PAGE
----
After you arranged a Porto airport transfer and you’re on your way to discover the city. One of the things you must do is ride the historic tram.
There are three lines on the tram in Porto, and on this article you will find not only the trajectories of each tram line, but also its schedules, where to buy the tram tickets, etc.
I hope you enjoy this guide on how to travel by tram in Porto! 🙂
How the tram in Porto works
Believe it or not, the tram in Porto is one of the oldest electrified transport systems in Europe, as it was inaugurated in 1895. It was a very popular transport, but since the 60s it has been slowly abandoned by the locals, that prefer to use faster (and cheaper!) means of transport on their daily lives. Nowadays, there are only three lines on the tram in Porto, that are mostly used by tourists and a few elder locals.
Take a ride on a tram in Porto is a good idea for families with kids, or to simply take a ride to the past 🙂 However, you shouldn’t see it as a proper way of transport, as it is rather slow (so many cars / bikes / people get on the rails, you wouldn’t believe it!), and it gets full very easily.
With this in mind, let us move on to the lines of the tram in Porto.
TRAM LINE 1: From Ribeira to Foz
Tram line no. 1 is the most well known by tourists, as its trajectory is by the riverside between Ribeira (a neighbourhood protected by Unesco) to the mouth of the Douro River, at Foz.
It’s a short trip – about 20 minutes, if there are no major interruptions (such as cars parked on the tram rail!) – but a beautiful one. If you decide to travel by tram in Porto, more specifically on tram line #1, I recommend you to do it in the morning, as it is less crowded.
Because it is such a popular tram in Porto, I suggest you to get the tram right in front of Igreja de São Francisco – the famous church of St. Francis, precisely where the tram rail starts – or at the end of the tram rail, at the garden of Passeio Alegre, at Foz. If you try and get the tram no. 1 at any other stop, specially during the high season, the probability of not getting a place to seat is really high!
Here is a map with the tram trajectory, as well as the tram schedule (in both directions):
And here is the schedule in the direction Infante to Passeio Alegre (at Foz) during week days:
Schedule in the direction Passeio Alegre (at Foz) to Infante (at Ribeira) during week days:
This is a great way to get from the centre of the city to the river if you’re thinking of trying some of the fun stuff available there. I can recommend a tram trip followed by a river cruise – two great ways to experience the city. The 6 Bridges cruise is in my opinion the best one because you get a wonderful overview of Ribeira and Gaia and discover the beauty and history of the bridges connecting the two cities – you can buy an online ticket here.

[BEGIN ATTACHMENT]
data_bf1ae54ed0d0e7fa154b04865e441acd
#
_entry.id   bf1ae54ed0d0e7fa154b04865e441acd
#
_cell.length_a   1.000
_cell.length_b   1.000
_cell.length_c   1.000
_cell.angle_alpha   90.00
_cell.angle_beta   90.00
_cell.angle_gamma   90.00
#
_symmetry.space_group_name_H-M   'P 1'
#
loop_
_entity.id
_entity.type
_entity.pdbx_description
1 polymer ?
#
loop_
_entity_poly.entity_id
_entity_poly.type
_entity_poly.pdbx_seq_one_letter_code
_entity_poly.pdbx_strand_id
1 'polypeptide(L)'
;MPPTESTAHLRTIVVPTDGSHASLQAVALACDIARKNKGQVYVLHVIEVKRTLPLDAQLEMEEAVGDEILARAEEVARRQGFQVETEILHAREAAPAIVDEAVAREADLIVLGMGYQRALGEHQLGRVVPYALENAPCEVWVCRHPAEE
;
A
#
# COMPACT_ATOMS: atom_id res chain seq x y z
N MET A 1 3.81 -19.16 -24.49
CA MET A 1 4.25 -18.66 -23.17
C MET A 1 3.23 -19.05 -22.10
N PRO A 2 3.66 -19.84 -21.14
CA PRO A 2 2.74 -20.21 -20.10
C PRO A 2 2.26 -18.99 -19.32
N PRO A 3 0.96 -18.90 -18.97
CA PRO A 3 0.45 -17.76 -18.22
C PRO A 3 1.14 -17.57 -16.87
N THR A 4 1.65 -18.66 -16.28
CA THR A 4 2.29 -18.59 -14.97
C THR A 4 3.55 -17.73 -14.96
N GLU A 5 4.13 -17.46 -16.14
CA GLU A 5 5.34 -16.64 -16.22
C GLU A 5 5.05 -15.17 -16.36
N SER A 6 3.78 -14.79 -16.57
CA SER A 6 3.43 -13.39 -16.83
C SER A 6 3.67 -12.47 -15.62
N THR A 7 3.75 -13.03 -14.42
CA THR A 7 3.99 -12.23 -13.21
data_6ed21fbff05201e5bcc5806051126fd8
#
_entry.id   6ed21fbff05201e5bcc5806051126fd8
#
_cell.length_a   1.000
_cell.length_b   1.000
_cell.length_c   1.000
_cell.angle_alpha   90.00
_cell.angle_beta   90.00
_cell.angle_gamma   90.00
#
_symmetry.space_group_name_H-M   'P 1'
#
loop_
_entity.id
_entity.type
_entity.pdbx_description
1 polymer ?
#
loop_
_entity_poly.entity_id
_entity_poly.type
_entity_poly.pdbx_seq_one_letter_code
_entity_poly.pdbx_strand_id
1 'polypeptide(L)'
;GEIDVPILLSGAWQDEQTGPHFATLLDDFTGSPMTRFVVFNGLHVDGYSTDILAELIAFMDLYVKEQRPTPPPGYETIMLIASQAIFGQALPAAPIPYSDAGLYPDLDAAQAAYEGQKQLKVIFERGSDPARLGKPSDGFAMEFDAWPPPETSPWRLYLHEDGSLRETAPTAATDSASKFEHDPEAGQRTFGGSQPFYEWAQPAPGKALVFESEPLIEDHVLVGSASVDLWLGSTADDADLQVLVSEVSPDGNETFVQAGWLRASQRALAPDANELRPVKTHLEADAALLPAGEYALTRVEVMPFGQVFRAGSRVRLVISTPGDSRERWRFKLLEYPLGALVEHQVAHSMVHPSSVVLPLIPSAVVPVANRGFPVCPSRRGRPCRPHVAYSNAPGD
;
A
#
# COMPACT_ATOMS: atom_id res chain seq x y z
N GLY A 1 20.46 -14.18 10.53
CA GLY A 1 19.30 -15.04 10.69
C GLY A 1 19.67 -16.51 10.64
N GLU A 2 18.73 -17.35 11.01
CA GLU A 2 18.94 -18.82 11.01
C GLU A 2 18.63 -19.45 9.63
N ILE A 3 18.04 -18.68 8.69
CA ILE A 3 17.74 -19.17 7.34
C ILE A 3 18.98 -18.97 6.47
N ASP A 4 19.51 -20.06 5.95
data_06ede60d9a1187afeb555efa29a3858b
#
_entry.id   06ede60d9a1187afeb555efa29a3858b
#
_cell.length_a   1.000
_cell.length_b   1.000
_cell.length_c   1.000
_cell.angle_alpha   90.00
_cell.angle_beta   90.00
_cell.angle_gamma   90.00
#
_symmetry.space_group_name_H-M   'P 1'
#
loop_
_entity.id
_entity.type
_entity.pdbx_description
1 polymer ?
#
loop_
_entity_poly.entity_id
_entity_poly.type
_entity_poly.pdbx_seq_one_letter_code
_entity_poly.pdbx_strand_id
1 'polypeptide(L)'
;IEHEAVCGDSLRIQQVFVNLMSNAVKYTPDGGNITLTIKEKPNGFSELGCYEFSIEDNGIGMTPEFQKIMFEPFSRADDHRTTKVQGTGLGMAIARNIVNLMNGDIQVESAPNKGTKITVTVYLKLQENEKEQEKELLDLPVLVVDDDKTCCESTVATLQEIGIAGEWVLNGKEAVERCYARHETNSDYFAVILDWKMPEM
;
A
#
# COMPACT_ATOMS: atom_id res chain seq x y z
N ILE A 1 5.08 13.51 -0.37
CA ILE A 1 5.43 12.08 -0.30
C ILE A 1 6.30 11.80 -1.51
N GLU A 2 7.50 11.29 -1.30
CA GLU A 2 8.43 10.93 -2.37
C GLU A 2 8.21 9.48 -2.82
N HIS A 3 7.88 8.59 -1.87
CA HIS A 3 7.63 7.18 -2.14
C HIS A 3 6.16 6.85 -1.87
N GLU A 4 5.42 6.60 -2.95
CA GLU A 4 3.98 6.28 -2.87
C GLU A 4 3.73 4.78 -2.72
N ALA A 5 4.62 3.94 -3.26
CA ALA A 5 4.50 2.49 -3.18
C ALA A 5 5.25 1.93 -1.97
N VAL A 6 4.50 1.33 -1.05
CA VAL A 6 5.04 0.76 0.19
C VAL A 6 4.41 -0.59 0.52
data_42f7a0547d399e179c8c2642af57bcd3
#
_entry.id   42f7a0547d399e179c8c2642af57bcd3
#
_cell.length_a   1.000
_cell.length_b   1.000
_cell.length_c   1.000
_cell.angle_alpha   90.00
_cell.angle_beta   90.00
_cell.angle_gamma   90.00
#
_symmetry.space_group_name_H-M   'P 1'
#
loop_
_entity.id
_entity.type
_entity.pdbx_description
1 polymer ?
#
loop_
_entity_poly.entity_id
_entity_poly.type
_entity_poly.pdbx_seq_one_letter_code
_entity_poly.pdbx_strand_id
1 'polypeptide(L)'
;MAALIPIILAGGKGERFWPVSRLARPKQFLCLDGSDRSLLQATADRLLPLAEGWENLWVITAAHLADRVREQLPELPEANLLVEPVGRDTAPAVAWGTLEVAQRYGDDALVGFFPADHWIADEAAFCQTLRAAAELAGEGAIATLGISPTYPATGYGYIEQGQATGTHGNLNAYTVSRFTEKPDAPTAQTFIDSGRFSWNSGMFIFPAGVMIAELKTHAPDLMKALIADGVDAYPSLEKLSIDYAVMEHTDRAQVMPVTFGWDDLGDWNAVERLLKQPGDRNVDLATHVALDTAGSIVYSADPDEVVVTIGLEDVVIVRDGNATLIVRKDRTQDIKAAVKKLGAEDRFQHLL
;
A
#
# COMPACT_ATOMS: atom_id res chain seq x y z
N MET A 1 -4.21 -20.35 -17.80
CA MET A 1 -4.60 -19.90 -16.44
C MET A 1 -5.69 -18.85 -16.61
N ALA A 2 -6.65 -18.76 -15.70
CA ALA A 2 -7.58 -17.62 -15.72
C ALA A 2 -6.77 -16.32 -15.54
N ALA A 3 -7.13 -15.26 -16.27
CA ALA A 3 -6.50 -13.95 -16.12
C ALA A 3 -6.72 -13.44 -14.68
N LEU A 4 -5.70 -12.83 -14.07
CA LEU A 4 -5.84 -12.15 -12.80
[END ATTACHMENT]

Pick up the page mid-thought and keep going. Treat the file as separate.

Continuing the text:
Or you can make a quick visit (who am I kidding? You’ll never want to leave) to the theme park World of Discoveries – you can get a skip-the-line entry ticket here.
TRAM LINE no. 18: Roundtrip between Massarelos and Carmo
Tram line no. 18 is a circular tram line that starts at the Tram Museum, by the riverside, then goes all the way up to the area around Clérigos’s tower – a central area for those who visit Porto, since it is close to the famous Lello Bookshop and Praça Gomes Teixeira (we simply call it the “Lions’ square”) where the night life of Porto begins. (Psst! If you are interested in having a historic night in Porto, try out this epic pub crawl through the greatest spots in the city – get your ticket here!)
Then the tram goes down towards the Douro river again, stopping in front of the Vincci Hotel.
You can check the entire trajectory of this line of the tram in Porto on the image below:
Here is the schedule (during week days). As this is a round trip, there is only this one schedule.
TRAM LINE no. 22: Round trip between Carmo and Batalha
Tram line no. 22 is a circular tram line that starts precisely at Praça Gomes Teixeira.
It is perhaps the least known tram in Porto but it’s my favourite one, because it circulates not only in the area around Clérigos, but also on the Avenida dos Aliados (the Allies’ avenue, the most important avenue of Porto), then in front of the beautiful São Bento train station and finally in Batalha neighbourhood, one of the most typical ones in the city.
Once you reach Batalha, why don’t you get a ticket for Guindais’ funicular, which is a fun journey that will lead you to the neighbourhood of Ribeira?
This is the schedule of this tram in Porto (during week days):